Scuba diving safety is not rocket science. But sometimes even the most experienced divers will want to push themselves beyond what is safe. This is why it’s important for all scuba divers to know when not to dive.
Whether working in the industry or diving just for pleasure, there are circumstances and warning signs that you should take heed of when deciding whether to don your BCD.
Some pre-existing medical conditions may prevent you from diving altogether. Others may just require you to tune in to your body and understand when you need to stay on dry land.
Do you know when not to dive?
General advice on scuba diving safety
First, consult your doctor and take a diving fitness medical before you do any diving. This is actually a sensible thing to do for anyone off on a dive holiday that hasn’t dived for a year or more. A dive medical will ascertain whether you are fit to dive.
Basic scuba diving safety is that your respiratory and circulatory systems must be in good working order. A person with heart trouble, a current cold or congestion, epilepsy, asthma, a severe medical problem should not dive.
Another time not to dive is if your ears or nose are not clear. You must be able breathe freely and equalize easily, otherwise you’re in for a world of pain, possible infection, a burst ear drum, or a potential panic attack.
There are no things on that list that make for a good dive! Which is why it is important to understand scuba diving safety so you don’t have an accident.
How diving affects your body
It’s important to have a general level of fitness in order to dive safely and to cope with the physical stresses of being underwater. If you’re generally not feeling up to diving, consider the following factors before you make your final decision to go in.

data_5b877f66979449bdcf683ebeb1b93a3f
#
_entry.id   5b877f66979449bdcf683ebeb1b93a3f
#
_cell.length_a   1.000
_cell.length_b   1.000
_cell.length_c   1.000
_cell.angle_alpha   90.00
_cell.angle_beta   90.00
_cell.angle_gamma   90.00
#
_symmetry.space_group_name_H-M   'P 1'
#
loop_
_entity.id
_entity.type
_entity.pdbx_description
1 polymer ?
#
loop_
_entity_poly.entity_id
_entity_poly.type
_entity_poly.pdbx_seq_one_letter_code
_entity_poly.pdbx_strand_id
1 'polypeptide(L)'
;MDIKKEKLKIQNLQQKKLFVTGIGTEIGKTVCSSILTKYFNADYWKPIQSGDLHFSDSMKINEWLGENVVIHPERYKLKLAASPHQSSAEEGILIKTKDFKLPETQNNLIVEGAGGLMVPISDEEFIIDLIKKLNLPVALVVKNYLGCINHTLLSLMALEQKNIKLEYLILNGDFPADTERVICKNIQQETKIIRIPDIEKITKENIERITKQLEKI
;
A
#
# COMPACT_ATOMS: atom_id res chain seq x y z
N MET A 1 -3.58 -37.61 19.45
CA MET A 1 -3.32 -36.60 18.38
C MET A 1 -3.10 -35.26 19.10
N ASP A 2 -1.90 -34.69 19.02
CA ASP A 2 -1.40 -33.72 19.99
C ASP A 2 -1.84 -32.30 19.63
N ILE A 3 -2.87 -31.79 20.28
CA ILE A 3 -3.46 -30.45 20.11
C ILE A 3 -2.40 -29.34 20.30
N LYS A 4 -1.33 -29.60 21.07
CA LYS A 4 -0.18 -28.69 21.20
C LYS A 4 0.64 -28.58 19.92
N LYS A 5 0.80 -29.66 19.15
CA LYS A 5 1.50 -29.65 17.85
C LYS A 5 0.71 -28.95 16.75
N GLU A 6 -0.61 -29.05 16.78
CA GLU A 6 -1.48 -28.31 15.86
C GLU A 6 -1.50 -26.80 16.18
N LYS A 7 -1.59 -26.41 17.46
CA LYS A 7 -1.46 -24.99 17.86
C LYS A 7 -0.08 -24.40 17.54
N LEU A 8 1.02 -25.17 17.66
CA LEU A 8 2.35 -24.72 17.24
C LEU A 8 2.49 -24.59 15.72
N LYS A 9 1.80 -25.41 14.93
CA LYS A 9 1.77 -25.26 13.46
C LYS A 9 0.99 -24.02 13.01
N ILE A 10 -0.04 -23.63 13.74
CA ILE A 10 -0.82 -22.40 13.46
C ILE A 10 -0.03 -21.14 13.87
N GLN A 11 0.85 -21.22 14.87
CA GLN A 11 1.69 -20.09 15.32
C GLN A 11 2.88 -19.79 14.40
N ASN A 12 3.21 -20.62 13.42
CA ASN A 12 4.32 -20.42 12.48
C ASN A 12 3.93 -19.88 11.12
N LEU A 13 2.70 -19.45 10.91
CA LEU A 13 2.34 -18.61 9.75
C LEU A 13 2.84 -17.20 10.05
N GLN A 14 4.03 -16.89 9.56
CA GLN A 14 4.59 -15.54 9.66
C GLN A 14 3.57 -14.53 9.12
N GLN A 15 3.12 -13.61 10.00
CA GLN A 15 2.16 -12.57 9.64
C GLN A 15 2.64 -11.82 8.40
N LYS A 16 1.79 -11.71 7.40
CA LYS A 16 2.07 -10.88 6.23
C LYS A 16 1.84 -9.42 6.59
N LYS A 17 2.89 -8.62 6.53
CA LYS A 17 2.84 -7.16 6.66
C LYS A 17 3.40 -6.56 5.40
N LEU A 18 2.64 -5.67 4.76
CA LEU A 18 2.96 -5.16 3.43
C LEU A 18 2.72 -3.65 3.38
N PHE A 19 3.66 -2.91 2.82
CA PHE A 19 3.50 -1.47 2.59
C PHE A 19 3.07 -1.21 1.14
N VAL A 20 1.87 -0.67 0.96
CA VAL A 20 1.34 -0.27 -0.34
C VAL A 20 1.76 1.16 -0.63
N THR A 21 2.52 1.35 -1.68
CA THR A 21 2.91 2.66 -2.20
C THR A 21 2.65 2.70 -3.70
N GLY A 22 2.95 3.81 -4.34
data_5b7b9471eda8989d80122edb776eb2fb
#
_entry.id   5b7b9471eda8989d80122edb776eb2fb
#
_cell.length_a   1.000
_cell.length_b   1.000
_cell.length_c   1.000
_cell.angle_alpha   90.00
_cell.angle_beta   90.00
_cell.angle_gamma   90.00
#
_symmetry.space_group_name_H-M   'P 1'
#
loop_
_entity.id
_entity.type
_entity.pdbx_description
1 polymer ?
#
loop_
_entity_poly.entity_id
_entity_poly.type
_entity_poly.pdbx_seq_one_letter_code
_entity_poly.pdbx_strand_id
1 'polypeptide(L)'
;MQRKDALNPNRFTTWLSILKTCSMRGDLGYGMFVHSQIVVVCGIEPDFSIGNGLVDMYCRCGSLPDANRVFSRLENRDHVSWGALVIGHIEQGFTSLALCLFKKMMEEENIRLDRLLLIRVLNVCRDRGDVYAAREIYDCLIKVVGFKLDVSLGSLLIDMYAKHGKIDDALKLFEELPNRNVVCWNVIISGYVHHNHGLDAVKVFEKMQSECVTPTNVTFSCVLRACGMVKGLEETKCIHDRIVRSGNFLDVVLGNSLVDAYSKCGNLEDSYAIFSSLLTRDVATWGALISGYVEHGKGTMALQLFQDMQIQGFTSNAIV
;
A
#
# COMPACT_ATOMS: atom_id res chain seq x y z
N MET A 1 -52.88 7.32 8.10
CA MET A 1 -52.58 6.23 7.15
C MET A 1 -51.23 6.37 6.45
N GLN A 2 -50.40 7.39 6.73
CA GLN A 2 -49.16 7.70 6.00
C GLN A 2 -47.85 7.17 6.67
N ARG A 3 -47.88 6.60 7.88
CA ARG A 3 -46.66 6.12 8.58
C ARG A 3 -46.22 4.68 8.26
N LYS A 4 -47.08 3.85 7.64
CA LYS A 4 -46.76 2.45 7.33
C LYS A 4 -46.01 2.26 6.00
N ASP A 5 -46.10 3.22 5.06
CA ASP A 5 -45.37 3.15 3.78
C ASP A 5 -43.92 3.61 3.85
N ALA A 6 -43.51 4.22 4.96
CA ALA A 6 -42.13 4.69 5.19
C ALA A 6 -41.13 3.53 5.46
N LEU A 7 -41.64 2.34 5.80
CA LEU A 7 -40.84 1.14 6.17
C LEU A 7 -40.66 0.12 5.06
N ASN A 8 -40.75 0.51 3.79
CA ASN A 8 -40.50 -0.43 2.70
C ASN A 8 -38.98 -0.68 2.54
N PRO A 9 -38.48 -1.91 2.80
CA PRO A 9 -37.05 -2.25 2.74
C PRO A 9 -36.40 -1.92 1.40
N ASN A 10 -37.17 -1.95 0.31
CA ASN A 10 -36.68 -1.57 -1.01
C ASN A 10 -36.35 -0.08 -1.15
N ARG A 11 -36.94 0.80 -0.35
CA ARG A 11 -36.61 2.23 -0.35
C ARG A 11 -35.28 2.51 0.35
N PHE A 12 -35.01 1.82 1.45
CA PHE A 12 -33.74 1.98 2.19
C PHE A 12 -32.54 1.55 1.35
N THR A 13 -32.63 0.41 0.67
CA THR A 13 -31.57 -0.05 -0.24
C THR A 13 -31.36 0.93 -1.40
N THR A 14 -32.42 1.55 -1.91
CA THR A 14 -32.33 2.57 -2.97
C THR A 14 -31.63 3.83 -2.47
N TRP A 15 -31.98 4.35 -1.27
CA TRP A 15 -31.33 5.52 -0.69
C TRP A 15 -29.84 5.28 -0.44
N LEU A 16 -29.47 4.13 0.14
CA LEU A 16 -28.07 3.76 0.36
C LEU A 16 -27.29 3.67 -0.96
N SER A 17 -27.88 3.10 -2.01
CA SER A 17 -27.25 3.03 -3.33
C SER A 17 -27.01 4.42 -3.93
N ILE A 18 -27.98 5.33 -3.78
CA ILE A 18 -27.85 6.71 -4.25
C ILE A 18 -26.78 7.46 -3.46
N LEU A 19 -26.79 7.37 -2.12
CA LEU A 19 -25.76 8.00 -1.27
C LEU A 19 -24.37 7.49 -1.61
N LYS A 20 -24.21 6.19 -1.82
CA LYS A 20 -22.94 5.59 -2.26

- You’re going to be exerting yourself just to move underwater
- You will experience heat loss as you’ll be in water that is generally colder than body temperature
- Breathing gas of compressed density from underwater breathing gear can results in changes in the cardiorespiratory system.
- You will experience changes in the gas volume and pressure within air spaces in the body, for example, your ears and stomach
- You will be introducing gases into your body that can have toxic, narcotic, stimulatory or gas solubility effects on bodily functions.
The human body, in reasonable condition and without injury or illness, can deal with the effects of most of these factors. But understand the things that can impair this ability.
When not to dive
Below are some times you should never dive:
If you’ve been drinking
Drinking alcohol before and during diving trips endangers not only yourself but your diving buddy. Even diving with a hangover is not recommended.
Alcohol reduces the ability of the individual to process information and perform tasks safely. It affects reaction time, visual tracking, perception and judgment. Alcohol also causes dehydration – which is one of the prime causes of decompression illness so is more likely with a hangover.
While zero alcohol is ideal, if you have been drinking allow at least eight hours before diving. So don’t have a big night before an early morning dive.
If you are overly tired you are not going to enjoy your dive. You’ll be more susceptible to the cold, which can easily ruin an underwater experience. Tiredness could also put yourself and others at risk if your judgment is impaired or your responses are delayed.